• Vol. 38 No. 4, 309–314
  • 15 April 2009

Heart Transplantation in Singapore

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ABSTRACT

Introduction: The status of heart transplantation in Singapore is reviewed in this article. Materials and Methods: The database of 40 consecutive heart transplantations from July 1990 through December 2007 is reviewed retrospectively. The data is compared with the 2008 registry data of the International Society for Heart and Lung Transplantation (ISHLT). Results: The average age of recipients was 45.3 years. Ages ranged from 14 to 64 years. Ischaemic cardiomyopathy (52.5%) and dilated cardiomyopathy (42.5%) were the major indications. From 1990 to 1999, 50% of the donors sustained brain death from road traffic accident, 25% from cerebrovascular accident and 25% from falling from height, whereas the cause of brain death in the donors from 2000 to 2007 was 33%, 47% and 9.5%, respectively. The average donor age increased from 28.3 to 38.1 years. The significant morbidities in the recipients were hypertension, cytomegalovirus (CMV) infection, cardiac allograft vasculopathy and renal dysfunction. Thirty two required treatment for hypertension. 67.5% developed CMV disease requiring treatment. Cardiac allograft vasculopathy was diagnosed in 10. Rising creatinine levels reaching over 2.5 mg/dL was seen in 7. Three required renal dialysis. Epstein-Barr virus related lympho proliferative disorder occurred in 2 patients. One patient developed adenocarcinoma of stomach. The 30-day mortality was 10% and half life was 10 years. Cardiac allograft vasculopathy and sepsis caused 41.7% of mortality each. 11.7% of the mortality was due to cerebrovascular accident. Conclusion: The status of heart transplantation in Singapore is comparable to the ISHLT registry data. Transplant provides excellent early survival of 80%; however, the expected half life is around 10 years after cardiac transplantation. The late mortality is mainly caused by cardiac allograft vasculopathy (CAV) and renal failure. More effort and research needs to be directed towards these issues to improve the long-term results.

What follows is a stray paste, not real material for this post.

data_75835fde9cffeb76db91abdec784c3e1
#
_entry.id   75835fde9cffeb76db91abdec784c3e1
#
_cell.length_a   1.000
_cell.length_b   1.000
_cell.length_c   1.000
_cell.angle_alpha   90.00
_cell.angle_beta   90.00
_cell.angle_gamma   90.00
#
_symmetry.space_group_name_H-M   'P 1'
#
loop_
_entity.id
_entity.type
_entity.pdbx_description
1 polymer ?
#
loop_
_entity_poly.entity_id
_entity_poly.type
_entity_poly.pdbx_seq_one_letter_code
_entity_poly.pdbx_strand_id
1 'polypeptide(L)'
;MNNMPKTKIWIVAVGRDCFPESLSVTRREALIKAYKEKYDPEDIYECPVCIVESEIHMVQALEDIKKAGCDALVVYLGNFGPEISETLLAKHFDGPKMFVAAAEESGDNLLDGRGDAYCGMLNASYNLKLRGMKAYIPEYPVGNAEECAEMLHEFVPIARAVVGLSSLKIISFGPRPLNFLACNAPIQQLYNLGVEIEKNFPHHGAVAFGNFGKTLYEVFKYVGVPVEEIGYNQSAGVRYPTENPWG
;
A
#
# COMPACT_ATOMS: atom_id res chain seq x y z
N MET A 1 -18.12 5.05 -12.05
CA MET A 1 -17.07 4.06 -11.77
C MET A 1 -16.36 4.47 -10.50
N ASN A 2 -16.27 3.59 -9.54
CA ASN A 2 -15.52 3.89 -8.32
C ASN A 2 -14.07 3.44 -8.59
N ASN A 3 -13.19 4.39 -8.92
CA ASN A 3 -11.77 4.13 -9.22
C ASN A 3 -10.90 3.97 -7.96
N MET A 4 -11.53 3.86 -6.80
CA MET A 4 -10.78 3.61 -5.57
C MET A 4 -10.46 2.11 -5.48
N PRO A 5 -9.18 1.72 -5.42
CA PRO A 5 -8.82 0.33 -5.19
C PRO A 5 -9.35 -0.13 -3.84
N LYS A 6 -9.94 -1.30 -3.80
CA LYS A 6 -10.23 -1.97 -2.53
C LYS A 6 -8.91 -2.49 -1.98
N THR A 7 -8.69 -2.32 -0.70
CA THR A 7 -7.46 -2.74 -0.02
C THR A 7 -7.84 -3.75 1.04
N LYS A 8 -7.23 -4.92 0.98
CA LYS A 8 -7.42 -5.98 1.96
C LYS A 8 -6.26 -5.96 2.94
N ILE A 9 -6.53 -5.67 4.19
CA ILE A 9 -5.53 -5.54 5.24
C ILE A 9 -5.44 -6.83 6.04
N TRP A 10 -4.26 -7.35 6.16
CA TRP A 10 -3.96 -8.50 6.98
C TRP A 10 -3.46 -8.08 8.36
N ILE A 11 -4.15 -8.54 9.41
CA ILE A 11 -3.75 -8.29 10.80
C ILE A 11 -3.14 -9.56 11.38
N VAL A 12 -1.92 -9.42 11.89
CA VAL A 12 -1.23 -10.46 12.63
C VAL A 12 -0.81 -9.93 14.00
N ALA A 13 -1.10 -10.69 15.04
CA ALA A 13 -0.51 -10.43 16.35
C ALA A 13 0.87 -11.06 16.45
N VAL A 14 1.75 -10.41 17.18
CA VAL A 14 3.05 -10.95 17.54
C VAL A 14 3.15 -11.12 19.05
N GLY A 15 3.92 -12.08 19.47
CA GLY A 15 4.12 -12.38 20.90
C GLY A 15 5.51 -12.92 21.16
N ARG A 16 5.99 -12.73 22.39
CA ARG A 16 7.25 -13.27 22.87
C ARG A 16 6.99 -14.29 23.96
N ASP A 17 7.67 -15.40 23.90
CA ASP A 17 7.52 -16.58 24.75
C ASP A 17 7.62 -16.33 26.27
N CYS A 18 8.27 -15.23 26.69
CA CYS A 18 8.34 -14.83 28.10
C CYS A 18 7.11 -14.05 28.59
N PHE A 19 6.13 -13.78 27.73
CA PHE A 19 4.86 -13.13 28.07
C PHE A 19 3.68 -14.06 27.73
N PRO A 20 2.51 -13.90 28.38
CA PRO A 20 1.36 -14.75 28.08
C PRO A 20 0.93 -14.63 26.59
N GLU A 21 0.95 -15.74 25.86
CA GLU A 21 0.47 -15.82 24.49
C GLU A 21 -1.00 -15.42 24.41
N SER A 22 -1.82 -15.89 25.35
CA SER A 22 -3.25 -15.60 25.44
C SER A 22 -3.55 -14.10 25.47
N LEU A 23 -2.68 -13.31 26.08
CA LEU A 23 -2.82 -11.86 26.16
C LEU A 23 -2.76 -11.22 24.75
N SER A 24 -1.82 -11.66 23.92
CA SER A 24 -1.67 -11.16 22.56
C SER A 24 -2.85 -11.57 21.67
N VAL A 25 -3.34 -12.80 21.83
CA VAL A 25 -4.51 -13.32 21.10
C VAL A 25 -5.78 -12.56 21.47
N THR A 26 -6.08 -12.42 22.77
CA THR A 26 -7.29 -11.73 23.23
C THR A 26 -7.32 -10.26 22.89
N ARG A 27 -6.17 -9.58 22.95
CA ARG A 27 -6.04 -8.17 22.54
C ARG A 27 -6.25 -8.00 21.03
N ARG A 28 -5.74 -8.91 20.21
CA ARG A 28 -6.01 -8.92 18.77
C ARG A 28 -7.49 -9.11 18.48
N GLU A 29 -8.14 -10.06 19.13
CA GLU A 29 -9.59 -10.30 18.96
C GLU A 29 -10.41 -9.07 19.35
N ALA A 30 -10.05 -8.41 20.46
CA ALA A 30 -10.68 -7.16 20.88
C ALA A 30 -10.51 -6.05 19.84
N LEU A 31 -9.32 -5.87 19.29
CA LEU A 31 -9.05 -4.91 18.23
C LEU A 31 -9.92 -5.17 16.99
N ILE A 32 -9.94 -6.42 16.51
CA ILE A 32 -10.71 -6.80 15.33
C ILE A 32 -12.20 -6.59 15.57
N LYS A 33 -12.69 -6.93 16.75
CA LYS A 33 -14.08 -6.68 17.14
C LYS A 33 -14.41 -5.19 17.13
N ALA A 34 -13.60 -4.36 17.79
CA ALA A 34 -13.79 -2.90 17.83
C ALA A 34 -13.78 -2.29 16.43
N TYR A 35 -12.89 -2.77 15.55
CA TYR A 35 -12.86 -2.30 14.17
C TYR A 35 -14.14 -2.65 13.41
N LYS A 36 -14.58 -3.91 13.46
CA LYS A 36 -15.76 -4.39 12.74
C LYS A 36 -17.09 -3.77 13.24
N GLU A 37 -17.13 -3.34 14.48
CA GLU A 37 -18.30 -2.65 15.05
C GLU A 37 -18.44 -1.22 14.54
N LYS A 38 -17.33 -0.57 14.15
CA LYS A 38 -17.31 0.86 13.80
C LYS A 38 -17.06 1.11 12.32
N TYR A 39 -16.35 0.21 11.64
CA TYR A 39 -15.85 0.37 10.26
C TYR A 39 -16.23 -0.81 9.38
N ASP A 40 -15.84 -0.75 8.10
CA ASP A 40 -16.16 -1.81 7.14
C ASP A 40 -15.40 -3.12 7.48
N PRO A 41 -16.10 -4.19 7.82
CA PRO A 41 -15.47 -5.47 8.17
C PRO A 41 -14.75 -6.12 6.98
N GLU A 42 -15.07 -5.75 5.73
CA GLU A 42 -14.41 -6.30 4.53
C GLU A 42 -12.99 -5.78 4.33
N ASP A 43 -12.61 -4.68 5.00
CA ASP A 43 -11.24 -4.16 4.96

The introduction of cyclosporine as an immuno-suppressant in the early 1980s revolutionised the results of organ transplantation and made heart transplantation an accepted therapeutic modality for end-stage heart failure. The 2008 Registry Report of The International Society for Heart and Lung Transplantation (ISHLT) received 80,106 reports of heart transplants between 1982 and 30 June 2007.1 However, heart transplants remain a challenge in Asia. Although 60% of the world’s population lives in Asia, only about 4% of heart transplantations are performed in Asia.2 North America which has 5% of the world’s population performs 71% of transplantations and Europe with 12% of the world’s population contributed to 25% of the heart transplants performed.3 The number of cardiac donors in the United States (US) in year 2000 was 8 per million population (pmp), whereas in Asia it was 0.03 pmp.

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